I was searching the Web the other day and visited The Hockey News’ website. There I found an interesting article by THN writer Ken Campbell. Also, I found an article posing the same question written by Terry Frei of the Denver Post. Frei pretty much has the same opinion on the lockout as Ken Campbell. However, I also found a third article, this time from Bleacher Report, by columnist Steve Silverman. He feels a bit differently about who is to blame for this lockout. Honestly, I don’t have too high of an opinion of Bleacher Report. I’ve read some of their stuff from around their website and sometimes I finish by just shaking my head. Now, onto the debate: Is Gary Bettman to blame for this NHL lockout? This is the first part of my three part series analyzing these three articles on one of the biggest questions surrounding this NHL lockout. Here’s Part II and Part III of this series.
In my opinion, it is his fault, but also the players and the owners. The way I see it, if so many people don’t want something to happen…….it doesn’t happen. That’s just how it is. But, nope, not with this collaboration.
Campbell starts off by pointing out that Bettman is always going to be a lightning rod with any news concerning the NHL solely because of his position. Part of his job is taking heat from the players, owners, fans and media. He also points out that Bettman makes it easy for people to hate, which is very true. His explanation of why Bettman gets all the blame is because the “Blame Bettman Bandwagon” has been ready to blow for a while and the lockout has been able to allow that bubble to burst.
Bettman has been receiving a lot of hate for this lockout, obviously. Campbell points out that a lot of it is coming from people who should know better than to say the things that they have said. Unfortunately for us, one of his examples is Teemu Selanne, who recently has said in a Finnish blog that Bettman “is certainly the NHL’s most hated person.” Now, Selanne is not exactly saying that Bettman is to blame……but he is kind of implying it. His other example is Toronto Maple Leafs Defenseman John-Michael Liles, who recently sent out a tweet saying, “Just wanted to send out a big congrats to gray (sic) bettman for his 3rd consecutive work stoppage. Impressive stats for someone w no athletic skill.”
Campbell uses some specific numbers to take on both Selanne and Liles in his article:
“So, let’s see here. At last count Selanne has made almost $70 million over the course of his NHL career, which began just a couple of months before Bettman took office. At that time, the NHL had revenues of about $400 million. Now they’re at $3.3 billion. You’d have to be a complete dullard not to realize that Bettman had something to do with that and the subsequent pay raises Selanne received because of those increases. And Liles? Please. Here’s a guy who has made almost $20 million over the course of his career and last year signed a four-year deal worth $15.5 million. Not bad for a guy who has had no idea what it’s like to be a plus player the past four seasons.”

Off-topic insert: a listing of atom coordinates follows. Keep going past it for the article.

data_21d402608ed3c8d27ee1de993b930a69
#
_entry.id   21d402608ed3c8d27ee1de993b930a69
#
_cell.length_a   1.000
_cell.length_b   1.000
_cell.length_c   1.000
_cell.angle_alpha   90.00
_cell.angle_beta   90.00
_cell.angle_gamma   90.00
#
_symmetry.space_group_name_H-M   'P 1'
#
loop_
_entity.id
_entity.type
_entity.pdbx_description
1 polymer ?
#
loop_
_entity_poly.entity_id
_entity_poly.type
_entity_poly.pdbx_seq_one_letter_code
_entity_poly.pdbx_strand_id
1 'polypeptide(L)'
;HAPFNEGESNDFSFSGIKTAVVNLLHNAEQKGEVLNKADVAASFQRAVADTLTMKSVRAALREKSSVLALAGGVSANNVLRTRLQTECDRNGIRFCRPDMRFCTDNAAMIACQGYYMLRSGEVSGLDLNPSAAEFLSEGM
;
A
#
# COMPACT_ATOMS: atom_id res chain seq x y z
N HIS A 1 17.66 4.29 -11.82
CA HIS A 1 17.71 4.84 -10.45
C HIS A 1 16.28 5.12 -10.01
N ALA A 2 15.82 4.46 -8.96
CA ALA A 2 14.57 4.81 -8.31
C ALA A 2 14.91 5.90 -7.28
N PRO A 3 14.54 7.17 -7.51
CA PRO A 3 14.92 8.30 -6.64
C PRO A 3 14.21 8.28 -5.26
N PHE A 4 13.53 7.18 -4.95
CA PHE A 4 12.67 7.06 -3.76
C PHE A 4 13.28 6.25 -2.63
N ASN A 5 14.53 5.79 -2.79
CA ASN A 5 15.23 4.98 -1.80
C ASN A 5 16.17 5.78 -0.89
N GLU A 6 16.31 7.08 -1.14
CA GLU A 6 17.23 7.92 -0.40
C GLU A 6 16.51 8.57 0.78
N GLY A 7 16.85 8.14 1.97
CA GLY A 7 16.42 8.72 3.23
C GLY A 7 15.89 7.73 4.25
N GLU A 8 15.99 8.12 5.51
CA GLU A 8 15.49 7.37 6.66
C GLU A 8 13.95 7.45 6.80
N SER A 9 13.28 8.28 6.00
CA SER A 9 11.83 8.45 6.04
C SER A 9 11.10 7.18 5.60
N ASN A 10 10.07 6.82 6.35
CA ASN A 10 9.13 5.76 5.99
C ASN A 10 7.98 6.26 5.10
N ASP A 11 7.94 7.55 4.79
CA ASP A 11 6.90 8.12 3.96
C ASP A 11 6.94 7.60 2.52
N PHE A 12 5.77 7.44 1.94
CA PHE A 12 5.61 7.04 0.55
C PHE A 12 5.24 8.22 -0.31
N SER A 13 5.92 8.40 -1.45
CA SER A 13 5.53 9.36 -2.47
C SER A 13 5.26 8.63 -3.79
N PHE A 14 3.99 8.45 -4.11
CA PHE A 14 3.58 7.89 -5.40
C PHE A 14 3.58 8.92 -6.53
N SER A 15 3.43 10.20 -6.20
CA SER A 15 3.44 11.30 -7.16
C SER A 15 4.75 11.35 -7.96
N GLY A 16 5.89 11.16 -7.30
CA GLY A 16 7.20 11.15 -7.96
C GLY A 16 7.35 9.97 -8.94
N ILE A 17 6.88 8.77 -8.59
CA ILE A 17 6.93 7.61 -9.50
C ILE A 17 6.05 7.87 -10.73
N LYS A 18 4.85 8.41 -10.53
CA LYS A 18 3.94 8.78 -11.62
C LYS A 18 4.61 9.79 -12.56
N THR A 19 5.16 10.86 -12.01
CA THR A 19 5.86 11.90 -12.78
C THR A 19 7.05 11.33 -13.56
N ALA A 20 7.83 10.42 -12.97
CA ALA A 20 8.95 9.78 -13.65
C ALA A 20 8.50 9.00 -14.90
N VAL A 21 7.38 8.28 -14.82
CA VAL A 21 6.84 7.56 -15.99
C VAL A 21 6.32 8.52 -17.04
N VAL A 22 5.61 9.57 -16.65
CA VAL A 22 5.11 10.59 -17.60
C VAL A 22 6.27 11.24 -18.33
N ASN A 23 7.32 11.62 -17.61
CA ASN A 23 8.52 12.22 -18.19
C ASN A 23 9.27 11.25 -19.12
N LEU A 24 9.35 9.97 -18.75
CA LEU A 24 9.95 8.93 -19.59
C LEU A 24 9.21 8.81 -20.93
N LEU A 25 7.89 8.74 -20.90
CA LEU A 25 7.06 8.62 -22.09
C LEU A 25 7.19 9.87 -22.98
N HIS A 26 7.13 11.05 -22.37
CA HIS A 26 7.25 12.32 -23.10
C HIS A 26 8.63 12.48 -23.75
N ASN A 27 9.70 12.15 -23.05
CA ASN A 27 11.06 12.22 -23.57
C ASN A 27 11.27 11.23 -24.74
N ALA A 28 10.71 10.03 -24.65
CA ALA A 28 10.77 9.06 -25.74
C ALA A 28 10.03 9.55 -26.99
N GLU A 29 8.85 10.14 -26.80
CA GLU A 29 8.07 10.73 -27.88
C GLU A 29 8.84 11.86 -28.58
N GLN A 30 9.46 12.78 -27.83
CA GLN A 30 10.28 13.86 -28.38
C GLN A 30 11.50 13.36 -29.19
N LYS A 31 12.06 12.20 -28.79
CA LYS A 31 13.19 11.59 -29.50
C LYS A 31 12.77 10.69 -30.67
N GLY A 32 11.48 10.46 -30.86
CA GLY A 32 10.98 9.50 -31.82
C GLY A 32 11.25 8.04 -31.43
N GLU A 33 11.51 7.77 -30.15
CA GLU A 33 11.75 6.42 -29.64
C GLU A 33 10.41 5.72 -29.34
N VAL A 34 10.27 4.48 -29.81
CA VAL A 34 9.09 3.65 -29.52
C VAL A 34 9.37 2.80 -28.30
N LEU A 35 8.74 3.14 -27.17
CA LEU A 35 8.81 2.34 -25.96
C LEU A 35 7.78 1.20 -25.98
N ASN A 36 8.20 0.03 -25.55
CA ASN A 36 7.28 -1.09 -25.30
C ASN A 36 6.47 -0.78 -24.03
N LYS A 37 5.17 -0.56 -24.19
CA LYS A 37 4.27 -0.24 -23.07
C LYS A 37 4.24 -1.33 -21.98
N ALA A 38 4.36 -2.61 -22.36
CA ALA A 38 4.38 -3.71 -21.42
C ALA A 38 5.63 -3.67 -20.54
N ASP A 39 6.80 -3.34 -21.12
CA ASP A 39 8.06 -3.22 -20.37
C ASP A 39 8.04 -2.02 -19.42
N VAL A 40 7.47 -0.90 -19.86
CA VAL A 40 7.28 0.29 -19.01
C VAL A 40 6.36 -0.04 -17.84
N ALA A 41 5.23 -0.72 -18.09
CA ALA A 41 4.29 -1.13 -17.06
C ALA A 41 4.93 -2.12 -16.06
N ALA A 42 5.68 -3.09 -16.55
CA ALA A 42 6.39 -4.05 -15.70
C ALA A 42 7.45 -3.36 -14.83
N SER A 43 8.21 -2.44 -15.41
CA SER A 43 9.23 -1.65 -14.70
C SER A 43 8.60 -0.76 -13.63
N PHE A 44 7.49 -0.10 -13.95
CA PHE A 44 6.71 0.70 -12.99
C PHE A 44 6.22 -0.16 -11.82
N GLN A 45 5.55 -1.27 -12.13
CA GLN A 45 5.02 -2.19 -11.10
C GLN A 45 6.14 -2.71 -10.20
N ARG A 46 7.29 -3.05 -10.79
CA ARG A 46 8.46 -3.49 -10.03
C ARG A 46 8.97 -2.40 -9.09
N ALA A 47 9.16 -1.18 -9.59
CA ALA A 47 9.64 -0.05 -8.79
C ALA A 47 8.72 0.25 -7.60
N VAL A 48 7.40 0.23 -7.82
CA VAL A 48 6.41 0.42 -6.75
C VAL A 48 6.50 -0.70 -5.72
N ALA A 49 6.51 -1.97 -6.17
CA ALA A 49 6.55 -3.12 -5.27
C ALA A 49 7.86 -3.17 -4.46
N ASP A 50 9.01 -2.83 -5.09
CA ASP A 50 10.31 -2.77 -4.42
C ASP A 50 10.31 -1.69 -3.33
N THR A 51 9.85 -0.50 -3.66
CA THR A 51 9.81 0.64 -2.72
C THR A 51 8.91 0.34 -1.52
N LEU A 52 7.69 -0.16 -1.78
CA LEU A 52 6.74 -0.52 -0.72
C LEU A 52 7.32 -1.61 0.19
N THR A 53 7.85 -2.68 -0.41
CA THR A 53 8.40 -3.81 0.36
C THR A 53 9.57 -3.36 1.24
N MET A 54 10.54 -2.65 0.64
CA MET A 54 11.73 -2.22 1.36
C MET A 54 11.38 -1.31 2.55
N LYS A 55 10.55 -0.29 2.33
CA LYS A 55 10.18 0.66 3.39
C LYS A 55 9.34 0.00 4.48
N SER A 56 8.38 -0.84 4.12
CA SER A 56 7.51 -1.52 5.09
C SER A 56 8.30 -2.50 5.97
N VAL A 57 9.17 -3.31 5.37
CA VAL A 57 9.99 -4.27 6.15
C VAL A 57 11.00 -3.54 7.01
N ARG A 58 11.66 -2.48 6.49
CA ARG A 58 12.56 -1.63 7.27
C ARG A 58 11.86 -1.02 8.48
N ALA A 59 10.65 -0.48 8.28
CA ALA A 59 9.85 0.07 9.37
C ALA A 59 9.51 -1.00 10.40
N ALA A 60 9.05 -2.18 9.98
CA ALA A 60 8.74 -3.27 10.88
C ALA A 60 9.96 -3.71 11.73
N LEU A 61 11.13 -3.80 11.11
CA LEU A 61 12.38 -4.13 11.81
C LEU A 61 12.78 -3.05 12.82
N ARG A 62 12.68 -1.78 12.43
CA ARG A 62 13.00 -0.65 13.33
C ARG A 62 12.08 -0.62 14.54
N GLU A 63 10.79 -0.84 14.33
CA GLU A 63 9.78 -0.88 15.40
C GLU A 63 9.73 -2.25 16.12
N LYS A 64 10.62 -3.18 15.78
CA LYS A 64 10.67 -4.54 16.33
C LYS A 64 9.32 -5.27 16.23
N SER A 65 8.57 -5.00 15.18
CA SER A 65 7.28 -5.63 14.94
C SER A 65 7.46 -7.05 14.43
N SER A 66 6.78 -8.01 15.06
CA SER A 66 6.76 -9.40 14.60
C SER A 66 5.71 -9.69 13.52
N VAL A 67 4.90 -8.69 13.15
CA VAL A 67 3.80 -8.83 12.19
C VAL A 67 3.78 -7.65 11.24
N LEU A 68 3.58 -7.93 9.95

He’s got a point you two. He also goes on to say, about the big contracts, that it has been very common to blame the NHL and the owners on the top-heavy, long-term contracts that have become a huge topic in these CBA talks. Campbell follows that by saying:
“Well, if anyone knows of a player out there who turned one of those deals down for the good of the game, please let us know. . And to blame Bettman for those deals is ridiculous. The reality is that Bettman has hated those legal circumventions of the collective bargaining agreement since Day 1 and it was the owners of the teams who couldn’t help themselves. But he also knows that if he had ever tried to do anything to prevent teams from signing them, the players would have rightly accused the owners of collusion.”
My favorite part of his whole article is when he calls out guys who have yet to even secure spot’s in the NHL that have been bashing Bettman. His three examples are Joe Morrow, who just finished his career in juniors with the Portland Winterhawks, Connor Carrick, who just started his junior career with the Plymouth Whalers, and Jason Zucker, who played his first 6 career NHL games this past year with the Minnesota Wild. They have the right to say whatever they want, but sometimes they just need keep quiet.
Campbell finishes his article by pointing out that a lot of people blame him for the “failed” experiment in the Sunbelt expansion. However, he points out that only two southern cities have received NHL franchises since Bettman has become the commissioner in 1993, Nashville and Atlanta. Tampa Bay and San Jose were already in the league and the Minnesota North Stars relocated to Dallas before he was hired. The Florida Panthers were already admitted into the league and the same goes for our Mighty Ducks of Anaheim. He does accept that Bettman didn’t try very hard to stop franchise relocation’s to Carolina, Phoenix and Denver, but how much could he really have done to stop them?
His closing statement was pretty short and sweet:
“But Bettman largely gets the blame. He should be used to it by now. After all, doing your job for the real people who deserve the blame does have its downsides.”
I’ll have part two of this series posted later this week and will try finish this series by the end of the weekend. But, no guarantees. Just like the lockout negotiations!